The global quest for green hydrogen

The EU has announced the plan for the staged development of its hydrogen industry until 2050. In stage 1, hydroelectrolysis hydrogen production facilities with a capacity of 6GW will be developed by 2024 to increase annual green hydrogen production to 1 million tons. In stage 2, the hydroelectrolysis hydrogen production facilities will be expanded to reach 40GW capacity by 2030 to increase annual green hydrogen production to 10 million tons. Stage 3 will see the supply of green hydrogen in all areas of renewable energy by 2050. The EU has created the European Clean Hydrogen Alliance and placed it in charge of this development.

Germany is targeting a nationwide renewable energy supply rate of 50% by 2030 and is producing green hydrogen from solar and wind energy to meet this goal. It announced its green hydrogen R&D will receive funding of EUR 9 billion. Having developed the world’s first hydrogen cell train in 2018, Germany intends to supply 1.8 million hydrogen cars and install 1,000 hydrogen charging facilities by 2030.

One of the world’s first to pursue a hydrogen-based future, Japan released its Strategic Roadmap for Hydrogen and Fuel Cells in 2014 and began forming framework hydrogen policies in 2017. At present, Japan has the most hydrogen charging stations in the world with over 140, and is planning to supply 800,000 hydrogen-electric cars and 1,200 hydrogen-electric buses and build 900 more hydrogen charging stations by 2030. Construction of the Fukushima Hydrogen Energy Research Field (FH2R), the world’s largest green hydrogen production facility, was completed in March of this year.

In March 2020, China added the item “Development of Hydrogen Energy Facilities and Hydrogen Charging Stations” to its Government Work Report. The specified plans indicate 100 hydrogen charging stations will be installed in 2020, to be increased to 1,000 by 2030. The “Made in China 2025” project, announced in 2014, also includes plans for developing China’s hydrogen vehicle industry, including the supply of 10,000 hydrogen vehicles by 2020, to be increased to 2 million by 2030.

The Korean government’s Hydrogen Economy Roadmap, announced last year, provides insight into Korea’s noteworthy hydrogen aspirations. The three major plans are for the development of world-class technology in the area of hydrogen vehicles and fuel cells, the production and supply of hydrogen through existing petrochemical plants, and the installation of extractors in Korea’s nationwide LNG supply networks to create a foundation for hydrogen supply. Hydrogen vehicle supply is scheduled to reach 80,000 by 2022 and 6.2 million by 2040, and over 2GW in household fuel cells will be supplied by 2040. Korea has advanced hydrogen vehicle and fuel cell technology, but its green (water electrolysis) hydrogen production technology needs improvement, rated at just 60% to 70% of the world’s green hydrogen leaders. Making this improvement is critical for Korea’s green hydrogen energy sector.

How to use green hydrogen

Energy storage systems (ESS) store electricity produced by solar power and wind power generation, and can benefit from green hydrogen technology. Energy storage systems today use lithium batteries, which only provide some 3,000 charges and are vulnerable to fire. Lithium batteries are also inferior to hydrogen in their weight-to-energy-storage ratio, and waste lithium batteries are an environmental hazard. Power-to-gas (P2G) technology is an eco-friendly alternative to lithium batteries that enables the mass storage of electricity, and can be incorporated into LNG supply networks.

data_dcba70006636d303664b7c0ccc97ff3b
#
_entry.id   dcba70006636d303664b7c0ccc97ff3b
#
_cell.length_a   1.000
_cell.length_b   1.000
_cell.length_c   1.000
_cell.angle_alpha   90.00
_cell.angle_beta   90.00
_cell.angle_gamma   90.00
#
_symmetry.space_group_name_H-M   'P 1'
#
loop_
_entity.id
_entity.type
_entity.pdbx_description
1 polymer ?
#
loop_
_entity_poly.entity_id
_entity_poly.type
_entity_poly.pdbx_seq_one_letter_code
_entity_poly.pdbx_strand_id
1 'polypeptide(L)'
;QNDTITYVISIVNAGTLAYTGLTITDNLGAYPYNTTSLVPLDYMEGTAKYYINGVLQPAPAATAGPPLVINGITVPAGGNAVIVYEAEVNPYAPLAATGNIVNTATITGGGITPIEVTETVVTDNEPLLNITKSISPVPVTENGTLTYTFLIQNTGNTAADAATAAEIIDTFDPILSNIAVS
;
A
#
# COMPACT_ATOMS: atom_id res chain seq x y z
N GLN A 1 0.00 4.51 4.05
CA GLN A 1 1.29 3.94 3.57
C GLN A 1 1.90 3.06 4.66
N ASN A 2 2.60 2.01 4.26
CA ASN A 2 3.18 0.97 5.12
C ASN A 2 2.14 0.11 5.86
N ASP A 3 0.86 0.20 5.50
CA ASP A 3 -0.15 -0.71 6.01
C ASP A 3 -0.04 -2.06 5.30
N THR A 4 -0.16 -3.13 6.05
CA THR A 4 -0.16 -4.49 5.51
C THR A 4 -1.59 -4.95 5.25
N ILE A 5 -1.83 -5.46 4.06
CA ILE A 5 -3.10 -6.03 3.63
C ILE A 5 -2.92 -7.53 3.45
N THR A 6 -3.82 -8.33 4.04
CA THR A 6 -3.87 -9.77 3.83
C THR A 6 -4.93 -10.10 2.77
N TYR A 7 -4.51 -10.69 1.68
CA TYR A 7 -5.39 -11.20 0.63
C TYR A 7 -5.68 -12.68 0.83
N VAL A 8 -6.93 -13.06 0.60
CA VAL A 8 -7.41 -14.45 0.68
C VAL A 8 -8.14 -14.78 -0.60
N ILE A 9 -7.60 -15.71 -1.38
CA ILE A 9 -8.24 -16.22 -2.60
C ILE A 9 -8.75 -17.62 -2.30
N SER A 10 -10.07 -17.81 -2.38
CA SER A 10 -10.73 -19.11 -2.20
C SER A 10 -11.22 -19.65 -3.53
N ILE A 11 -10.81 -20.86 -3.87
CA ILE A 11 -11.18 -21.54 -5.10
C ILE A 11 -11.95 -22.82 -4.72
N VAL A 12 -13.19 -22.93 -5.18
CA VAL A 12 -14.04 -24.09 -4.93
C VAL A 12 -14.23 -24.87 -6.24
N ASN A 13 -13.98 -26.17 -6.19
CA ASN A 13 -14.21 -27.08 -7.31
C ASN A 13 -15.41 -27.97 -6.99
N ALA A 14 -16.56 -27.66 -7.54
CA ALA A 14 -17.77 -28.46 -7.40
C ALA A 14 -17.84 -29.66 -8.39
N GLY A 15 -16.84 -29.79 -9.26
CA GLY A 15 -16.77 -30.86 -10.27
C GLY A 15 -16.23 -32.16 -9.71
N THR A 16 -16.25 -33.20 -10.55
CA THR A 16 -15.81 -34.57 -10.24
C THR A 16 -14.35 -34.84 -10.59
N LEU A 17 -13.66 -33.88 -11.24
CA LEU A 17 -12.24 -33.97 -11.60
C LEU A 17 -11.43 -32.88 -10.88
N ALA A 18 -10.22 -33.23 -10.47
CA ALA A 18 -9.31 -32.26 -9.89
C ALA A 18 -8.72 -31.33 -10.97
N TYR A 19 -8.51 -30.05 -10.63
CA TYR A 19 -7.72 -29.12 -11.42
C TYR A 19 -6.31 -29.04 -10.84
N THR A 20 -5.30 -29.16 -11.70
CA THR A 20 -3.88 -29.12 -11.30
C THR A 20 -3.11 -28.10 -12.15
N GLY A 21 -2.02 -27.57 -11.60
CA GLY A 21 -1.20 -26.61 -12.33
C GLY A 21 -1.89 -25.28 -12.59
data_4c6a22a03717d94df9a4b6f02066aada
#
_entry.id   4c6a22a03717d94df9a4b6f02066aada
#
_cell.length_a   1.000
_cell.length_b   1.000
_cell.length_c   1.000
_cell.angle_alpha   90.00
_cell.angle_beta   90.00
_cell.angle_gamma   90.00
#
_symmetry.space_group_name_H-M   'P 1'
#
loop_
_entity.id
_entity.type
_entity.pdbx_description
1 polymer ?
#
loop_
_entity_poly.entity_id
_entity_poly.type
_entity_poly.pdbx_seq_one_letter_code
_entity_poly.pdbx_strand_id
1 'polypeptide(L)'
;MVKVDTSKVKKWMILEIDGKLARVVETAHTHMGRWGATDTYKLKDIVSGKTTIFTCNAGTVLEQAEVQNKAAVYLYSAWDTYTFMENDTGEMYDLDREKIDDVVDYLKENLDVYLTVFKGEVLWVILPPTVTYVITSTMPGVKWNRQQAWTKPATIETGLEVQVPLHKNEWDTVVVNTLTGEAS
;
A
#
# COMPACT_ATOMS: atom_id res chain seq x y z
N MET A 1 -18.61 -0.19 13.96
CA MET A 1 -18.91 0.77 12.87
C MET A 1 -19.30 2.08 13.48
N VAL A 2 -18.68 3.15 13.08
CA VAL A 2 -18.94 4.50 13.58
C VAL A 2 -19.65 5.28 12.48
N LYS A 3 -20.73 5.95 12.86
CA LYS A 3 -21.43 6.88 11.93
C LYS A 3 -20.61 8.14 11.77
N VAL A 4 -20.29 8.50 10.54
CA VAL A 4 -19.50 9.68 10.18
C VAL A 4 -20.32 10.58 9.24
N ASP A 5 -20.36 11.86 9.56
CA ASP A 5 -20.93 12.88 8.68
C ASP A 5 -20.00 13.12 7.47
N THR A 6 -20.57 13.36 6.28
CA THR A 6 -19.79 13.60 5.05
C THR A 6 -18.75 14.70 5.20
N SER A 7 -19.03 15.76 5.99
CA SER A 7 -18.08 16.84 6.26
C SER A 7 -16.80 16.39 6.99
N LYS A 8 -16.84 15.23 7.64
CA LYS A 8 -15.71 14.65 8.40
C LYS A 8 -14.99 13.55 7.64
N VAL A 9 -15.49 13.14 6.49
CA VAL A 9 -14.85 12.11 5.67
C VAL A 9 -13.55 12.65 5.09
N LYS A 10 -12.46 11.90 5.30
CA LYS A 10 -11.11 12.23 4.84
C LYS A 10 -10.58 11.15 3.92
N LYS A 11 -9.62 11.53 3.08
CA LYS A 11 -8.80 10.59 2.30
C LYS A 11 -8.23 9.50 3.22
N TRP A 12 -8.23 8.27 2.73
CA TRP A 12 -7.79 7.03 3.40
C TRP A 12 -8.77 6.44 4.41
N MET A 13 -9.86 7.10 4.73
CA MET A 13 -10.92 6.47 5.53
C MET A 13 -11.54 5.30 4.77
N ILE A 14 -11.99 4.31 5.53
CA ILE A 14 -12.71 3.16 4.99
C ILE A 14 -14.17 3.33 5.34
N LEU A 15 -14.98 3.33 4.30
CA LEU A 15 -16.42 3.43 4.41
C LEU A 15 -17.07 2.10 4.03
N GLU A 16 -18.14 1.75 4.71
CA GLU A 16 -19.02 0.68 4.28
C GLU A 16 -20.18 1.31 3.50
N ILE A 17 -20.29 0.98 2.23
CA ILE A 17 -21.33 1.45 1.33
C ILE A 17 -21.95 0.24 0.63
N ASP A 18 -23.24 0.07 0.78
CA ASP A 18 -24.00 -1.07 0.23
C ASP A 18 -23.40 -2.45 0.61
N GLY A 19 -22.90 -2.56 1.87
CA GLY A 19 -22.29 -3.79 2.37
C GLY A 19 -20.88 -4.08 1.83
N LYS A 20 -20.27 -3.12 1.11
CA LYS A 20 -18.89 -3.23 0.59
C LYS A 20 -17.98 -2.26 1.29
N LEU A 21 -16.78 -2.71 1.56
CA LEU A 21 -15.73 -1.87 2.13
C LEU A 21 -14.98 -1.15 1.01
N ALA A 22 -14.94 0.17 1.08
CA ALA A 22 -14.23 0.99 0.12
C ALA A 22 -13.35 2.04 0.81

Data centers are an energy-heavy operation, the electricity cost of which makes up 30% to 50% of total operating cost. Green hydrogen energy will make data center operations greener, and stored liquid hydrogen can be used as server coolant before use for energy.

Because green hydrogen is intrinsically related to renewable energy, an advance in one of the renewable energies such as solar power technology that reduces generation cost will make green hydrogen more cost-effective. This is one promising aspect of the joint growth of the fields of renewable energy and hydrogen energy.

Release Date: Sep 07 2020

The Los Angeles Department of Water and Power is spending USD 1.9 billion to transform a Utah coal-fired power plant into a green hydrogen power plant.

Connected Article: Green Hydrogen to Power the Future

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Release Date: Sep 07 2020

The EU seeks to supply its entire renewable energy sector with green hydrogen by 2050.

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Release Date: Sep 07 2020

Plagued by extreme pollution, China is one of the world’s most active countries in the hydrogen vehicle industry. It intends to supply 2 million hydrogen vehicles by 2030.

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Release Date: Sep 07 2020

Germany is spending EUR 9 billion on green hydrogen R&D.

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“Green Hydrogen Energy” is an ultimate clean energy source that does not produce pollutants. This issue takes a look into hydrogen energy, which is emerging as a key power source to lead a future society, to the extent that a new phrase of “hydrogen society” has emerged, as well as promising application areas of green hydrogen energy.

Min-su Jo
IT, Science, Business columnist